Last week, while I was experimenting with welding bits of filament together, I used different colours of filament joined into a single length. Mostly I did this so the results would be visible in the finished print, which you’ll have seen in my pics of multi-coloured Benchies. That got me thinking, though. I’ve read about people changing filament to create multi-coloured 3D prints, and I started to wonder how practical multicolour 3D printing is.
Our Ender 3 offers the option of pausing the print, and I’ve done that a couple of times when I wanted to adjust something on the printer. Hitting pause sends the print head back to its home position; hit resume and it goes back to where it left off and starts printing again. So what if, while it’s paused, I swapped spools and resumed with a different colour? I decided to test that by creating another multi-coloured Benchy.
Testing The Theory
I have to admit, this wasn’t the most scientific experiment ever. I just started printing a Benchy, then whenever it looked like being an interesting place to change colour (or whenever I remembered) I paused it and switched spools. And this is how it turned out:
I have to admit, I’m quite proud of the red rim on the equipment locker and white roof on the wheelhouse. More to the point, there’s no visible effect on print quality and the different colours are firmly stuck together – I squeezed and twisted it a bit in an attempt to get the layers to separate, but they didn’t. So, at least for 3D printed objects that won’t have to bear much of a load, this technique seems to work perfectly.
Is There Any Point?
Of course, making colourful, stripy objects is all very well, but is there an actual practical use for it? I decided to find out. This morning I spent some time designing a small rack to hold spare 3D printer nozzles, and one feature of that is raised numbers showing what size of nozzle goes in each row. The trouble is it’s a bit hard to see black numbers on a black rack, but what if I did the numbers in white?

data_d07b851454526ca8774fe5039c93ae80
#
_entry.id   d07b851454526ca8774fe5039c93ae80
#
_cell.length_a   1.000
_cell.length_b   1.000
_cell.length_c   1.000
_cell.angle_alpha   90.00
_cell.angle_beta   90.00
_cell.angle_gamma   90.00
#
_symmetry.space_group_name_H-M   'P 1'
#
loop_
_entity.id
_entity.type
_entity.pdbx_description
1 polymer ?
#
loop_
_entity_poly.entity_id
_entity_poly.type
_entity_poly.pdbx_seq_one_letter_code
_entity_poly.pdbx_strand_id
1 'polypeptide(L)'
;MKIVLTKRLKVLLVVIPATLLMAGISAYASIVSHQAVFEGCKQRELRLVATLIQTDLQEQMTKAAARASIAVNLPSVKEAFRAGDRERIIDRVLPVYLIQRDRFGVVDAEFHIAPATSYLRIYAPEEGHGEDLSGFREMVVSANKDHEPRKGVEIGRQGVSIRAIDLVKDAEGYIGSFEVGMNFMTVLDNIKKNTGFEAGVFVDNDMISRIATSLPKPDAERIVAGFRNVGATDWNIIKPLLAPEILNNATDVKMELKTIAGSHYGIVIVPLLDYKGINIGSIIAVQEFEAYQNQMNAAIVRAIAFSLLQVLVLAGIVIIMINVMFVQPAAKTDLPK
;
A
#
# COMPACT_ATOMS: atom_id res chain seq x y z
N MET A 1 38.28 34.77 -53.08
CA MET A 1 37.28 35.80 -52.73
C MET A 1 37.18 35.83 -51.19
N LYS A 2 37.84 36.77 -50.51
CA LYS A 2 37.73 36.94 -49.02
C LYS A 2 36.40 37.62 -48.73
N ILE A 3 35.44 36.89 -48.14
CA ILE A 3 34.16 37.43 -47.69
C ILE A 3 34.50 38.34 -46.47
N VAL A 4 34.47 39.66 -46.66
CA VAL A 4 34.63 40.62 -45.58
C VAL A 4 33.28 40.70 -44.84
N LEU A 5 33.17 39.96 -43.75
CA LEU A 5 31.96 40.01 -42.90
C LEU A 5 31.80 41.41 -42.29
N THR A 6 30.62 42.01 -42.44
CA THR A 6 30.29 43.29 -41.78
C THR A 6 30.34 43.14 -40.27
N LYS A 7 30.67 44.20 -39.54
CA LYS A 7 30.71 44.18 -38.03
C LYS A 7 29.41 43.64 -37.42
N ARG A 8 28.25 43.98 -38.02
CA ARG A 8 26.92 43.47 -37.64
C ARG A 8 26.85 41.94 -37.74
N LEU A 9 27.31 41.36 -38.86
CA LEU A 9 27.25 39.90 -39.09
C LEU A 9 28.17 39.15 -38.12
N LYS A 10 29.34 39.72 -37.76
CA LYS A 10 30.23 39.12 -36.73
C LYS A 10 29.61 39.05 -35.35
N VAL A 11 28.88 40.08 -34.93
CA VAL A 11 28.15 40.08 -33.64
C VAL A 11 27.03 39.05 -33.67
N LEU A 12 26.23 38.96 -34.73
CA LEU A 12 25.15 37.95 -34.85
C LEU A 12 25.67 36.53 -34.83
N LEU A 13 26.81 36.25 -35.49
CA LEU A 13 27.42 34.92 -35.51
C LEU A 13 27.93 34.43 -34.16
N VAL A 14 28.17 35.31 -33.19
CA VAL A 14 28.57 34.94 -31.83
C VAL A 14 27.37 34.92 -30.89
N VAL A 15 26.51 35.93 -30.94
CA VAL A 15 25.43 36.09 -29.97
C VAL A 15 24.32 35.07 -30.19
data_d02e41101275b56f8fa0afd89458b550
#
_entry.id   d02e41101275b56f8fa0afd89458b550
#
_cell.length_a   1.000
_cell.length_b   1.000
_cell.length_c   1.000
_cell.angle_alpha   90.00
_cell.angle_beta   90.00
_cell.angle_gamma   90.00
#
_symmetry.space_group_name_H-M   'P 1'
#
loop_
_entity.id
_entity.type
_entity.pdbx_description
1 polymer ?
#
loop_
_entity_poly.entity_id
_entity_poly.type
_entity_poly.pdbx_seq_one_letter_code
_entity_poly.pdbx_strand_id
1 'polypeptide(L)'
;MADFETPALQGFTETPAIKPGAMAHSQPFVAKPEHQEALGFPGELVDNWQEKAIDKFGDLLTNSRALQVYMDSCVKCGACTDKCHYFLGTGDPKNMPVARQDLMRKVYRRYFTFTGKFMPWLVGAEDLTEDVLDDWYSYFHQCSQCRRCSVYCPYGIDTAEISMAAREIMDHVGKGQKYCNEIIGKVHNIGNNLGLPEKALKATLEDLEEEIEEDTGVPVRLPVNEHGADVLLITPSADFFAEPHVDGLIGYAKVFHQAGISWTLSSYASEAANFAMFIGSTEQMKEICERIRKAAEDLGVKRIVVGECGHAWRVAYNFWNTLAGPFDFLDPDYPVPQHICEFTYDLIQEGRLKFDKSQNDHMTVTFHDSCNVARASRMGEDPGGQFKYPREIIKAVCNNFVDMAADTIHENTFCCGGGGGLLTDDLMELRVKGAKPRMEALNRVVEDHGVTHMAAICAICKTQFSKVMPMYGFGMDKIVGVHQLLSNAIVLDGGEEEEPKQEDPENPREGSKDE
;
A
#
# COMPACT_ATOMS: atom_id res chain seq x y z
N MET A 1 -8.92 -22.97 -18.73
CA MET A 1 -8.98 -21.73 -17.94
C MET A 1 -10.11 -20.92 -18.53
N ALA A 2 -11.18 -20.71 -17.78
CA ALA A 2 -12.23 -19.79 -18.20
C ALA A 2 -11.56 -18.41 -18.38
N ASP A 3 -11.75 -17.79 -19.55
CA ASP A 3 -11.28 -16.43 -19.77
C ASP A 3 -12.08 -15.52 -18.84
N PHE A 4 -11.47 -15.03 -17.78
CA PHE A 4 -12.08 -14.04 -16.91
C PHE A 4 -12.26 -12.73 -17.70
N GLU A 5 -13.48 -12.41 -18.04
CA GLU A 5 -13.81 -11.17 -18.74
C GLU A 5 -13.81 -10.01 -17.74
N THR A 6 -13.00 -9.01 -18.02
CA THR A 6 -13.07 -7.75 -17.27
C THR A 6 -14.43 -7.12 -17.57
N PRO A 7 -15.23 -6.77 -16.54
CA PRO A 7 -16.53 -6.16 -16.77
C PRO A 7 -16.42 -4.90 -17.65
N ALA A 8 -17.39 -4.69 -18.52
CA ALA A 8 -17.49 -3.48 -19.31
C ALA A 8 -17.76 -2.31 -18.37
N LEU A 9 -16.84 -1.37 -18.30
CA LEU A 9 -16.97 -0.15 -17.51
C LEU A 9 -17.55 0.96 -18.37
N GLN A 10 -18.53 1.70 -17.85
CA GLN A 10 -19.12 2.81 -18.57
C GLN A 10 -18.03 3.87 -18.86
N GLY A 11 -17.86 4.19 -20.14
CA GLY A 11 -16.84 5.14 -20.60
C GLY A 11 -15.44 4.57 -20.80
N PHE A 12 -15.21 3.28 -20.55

Well, that seems to work! The eagle-eyed will notice that I managed to knock off a decimal point while levering the rack off the printer, but in general it turned out very nicely.
While I was doing this project, I also decided it was time to replace the nozzle I was using. This one has been used with some abrasive materials, and when I pushed filament through it was starting to come out looking like spaghetti. That doesn’t exactly promise precision, so I swapped it for a new one; the extruded filament is now about half the diameter it was.
I’ve also recently picked up a vacuum sealer, which is handy in the kitchen. It turns out it’s also handy for storing opened spools of filament. I wouldn’t keep black PLA in it, because that’s what I use most of the time, but for rarely-used colours and materials it’s a great solution. I’ve tried resealing the bags filament comes in, but that doesn’t really work with my sealer so I just use standard kitchen vacuum bags.
Anyway, that’s been my adventures in multicolour 3D printing over the last week or so. Next time I’m going to look at supports and how to get rid of them without messing up your print.